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The Long Road to Forgiveness - Kim Phuc

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Forgiveness is at the heart of things for a lot of us here, yes? Here is a short essay by Kim Phuc that you may like.


Kim Phuc is best known as the little Vietnamese girl in this picture:

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Here is my source for the essay, and a picture of that little girl now:

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All Things Considered, June 30, 2008 · On June 8, 1972, I ran out from Cao Dai temple in my village, Trang Bang, South Vietnam; I saw an airplane getting lower and then four bombs falling down. I saw fire everywhere around me. Then I saw the fire over my body, especially on my left arm. My clothes had been burned off by fire.


I was 9 years old but I still remember my thoughts at that moment: I would be ugly and people would treat me in a different way. My picture was taken in that moment on Road No. 1 from Saigon to Phnom Penh. After a soldier gave me some drink and poured water over my body, I lost my consciousness.


Several days after, I realized that I was in the hospital, where I spent 14 months and had 17 operations.


It was a very difficult time for me when I went home from the hospital. Our house was destroyed; we lost everything and we just survived day by day.


Although I suffered from pain, itching and headaches all the time, the long hospital stay made me dream to become a doctor. But my studies were cut short by the local government. They wanted me as a symbol of the state. I could not go to school anymore.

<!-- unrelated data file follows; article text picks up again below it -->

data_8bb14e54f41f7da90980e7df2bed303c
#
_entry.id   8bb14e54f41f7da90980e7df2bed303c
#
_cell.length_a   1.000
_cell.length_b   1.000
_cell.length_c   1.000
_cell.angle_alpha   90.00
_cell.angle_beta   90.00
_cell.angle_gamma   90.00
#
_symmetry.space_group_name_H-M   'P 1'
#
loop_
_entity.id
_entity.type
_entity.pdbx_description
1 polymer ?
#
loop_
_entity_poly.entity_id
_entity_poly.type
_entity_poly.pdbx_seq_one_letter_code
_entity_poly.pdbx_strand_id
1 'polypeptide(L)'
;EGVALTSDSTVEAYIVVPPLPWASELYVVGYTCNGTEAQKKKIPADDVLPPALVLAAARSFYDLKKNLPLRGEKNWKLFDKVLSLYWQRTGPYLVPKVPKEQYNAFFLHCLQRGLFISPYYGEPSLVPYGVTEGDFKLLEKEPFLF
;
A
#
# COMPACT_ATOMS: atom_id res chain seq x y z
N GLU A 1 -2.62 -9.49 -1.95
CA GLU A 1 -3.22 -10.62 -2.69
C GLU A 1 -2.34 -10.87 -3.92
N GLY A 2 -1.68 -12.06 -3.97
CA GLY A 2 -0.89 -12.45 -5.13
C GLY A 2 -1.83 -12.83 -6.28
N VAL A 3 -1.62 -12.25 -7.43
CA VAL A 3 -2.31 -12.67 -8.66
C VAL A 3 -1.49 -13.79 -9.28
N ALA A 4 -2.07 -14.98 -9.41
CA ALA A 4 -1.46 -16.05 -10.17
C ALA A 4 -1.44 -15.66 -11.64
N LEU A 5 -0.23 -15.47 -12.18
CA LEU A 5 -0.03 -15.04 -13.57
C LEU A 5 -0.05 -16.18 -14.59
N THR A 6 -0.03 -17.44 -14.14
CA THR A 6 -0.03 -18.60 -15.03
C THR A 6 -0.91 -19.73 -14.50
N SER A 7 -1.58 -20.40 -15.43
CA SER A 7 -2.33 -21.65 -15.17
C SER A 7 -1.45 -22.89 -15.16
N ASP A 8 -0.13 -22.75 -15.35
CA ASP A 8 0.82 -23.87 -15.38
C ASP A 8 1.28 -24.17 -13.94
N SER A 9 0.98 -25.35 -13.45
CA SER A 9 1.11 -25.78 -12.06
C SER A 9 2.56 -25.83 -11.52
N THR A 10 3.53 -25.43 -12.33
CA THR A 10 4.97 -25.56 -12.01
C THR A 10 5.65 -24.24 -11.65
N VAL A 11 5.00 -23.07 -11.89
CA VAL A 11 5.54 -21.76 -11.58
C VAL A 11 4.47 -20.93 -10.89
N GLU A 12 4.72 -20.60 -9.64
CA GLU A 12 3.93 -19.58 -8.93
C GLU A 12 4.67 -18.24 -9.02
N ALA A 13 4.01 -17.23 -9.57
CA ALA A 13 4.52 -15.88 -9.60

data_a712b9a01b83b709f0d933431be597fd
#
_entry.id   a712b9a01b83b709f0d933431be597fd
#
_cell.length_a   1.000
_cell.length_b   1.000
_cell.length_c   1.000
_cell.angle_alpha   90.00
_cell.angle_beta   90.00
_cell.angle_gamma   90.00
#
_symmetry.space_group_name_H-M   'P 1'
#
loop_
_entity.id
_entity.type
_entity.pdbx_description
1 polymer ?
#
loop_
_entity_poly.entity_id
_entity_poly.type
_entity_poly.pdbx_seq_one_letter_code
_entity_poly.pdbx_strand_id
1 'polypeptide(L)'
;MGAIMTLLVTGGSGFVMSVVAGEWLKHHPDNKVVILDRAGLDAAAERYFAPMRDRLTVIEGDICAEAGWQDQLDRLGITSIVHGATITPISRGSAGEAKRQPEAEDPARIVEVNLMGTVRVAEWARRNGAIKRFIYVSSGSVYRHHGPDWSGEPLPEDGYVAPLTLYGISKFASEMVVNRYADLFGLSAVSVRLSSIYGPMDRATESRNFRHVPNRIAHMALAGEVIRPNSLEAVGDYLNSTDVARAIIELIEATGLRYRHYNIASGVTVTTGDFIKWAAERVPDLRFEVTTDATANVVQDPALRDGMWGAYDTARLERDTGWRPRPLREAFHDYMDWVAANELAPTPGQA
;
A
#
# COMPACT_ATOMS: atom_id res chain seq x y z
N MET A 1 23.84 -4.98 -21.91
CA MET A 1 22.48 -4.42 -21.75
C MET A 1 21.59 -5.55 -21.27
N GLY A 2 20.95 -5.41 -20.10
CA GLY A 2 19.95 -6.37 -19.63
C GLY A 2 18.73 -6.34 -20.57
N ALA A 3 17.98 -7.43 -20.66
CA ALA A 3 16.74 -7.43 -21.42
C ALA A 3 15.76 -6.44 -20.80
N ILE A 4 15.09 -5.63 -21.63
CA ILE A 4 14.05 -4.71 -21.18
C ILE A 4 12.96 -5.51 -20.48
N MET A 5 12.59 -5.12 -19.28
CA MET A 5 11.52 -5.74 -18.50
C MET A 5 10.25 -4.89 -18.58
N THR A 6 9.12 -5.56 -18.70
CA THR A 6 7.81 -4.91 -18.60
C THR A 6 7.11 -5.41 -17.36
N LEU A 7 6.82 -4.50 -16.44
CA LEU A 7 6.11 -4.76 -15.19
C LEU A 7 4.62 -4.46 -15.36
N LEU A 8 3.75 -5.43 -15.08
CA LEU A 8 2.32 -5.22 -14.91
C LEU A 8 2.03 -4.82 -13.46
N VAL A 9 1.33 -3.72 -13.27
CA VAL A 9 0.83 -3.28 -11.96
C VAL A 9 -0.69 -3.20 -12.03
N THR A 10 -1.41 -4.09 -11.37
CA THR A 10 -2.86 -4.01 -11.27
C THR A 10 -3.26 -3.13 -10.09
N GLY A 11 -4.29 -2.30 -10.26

The anger inside me was like a hatred as high as a mountain. I hated my life. I hated all people who were normal because I was not normal. I really wanted to die many times.


I spent my daytime in the library to read a lot of religious books to find a purpose for my life. One of the books that I read was the Holy Bible.


In Christmas 1982, I accepted Jesus Christ as my personal savior. It was an amazing turning point in my life. God helped me to learn to forgive — the most difficult of all lessons. It didn't happen in a day and it wasn't easy. But I finally got it.


Forgiveness made me free from hatred. I still have many scars on my body and severe pain most days but my heart is cleansed.


Napalm is very powerful but faith, forgiveness and love are much more powerful. We would not have war at all if everyone could learn how to live with true love, hope and forgiveness.


If that little girl in the picture can do it, ask yourself: Can you?


This essay was produced by Anne Penman for the Canadian Broadcasting Corp. NPR's This I Believe is independently produced by Jay Allison and Dan Gediman with John Gregory and Viki Merrick.







Personally, I do not follow any particular religion nor does that aspect of her journey hold any particular positive meaning for me.


Yet that almost doesn't matter, and it is not why I am posting this. It's now how each of might get there; it's that we find a way to do it.


It's an incredible story, and amazing to me that this woman could find the strength to forgive.


Her challenge is a good one. Inspirational.


So thank you for reading, and I hope everyone who felt drawn to read it may find the peace and forgiveness they seek. tc.

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I remember Kim Phuc.


Imagine a drop of sizzling, flaming plastic landing on your neck, arm or stomach. Now multiply that pain by a thousand. At nine years old. It's beyond my comprehension.


And the injustice done to her body was just the beginning, was the easier part of her horrific ordeal to cope with. She was even more scarred in a way that the best surgeons could not begin to help.


Yet she somehow overcame hatred "as high as a mountain" and has found true peace, even though no one was punished for what happened to her and to her village and men still continue to make war as though the lives of innocent children don't account for a thing. How did she manage that? It boggles the mind.


I will remember Kim Phuc.

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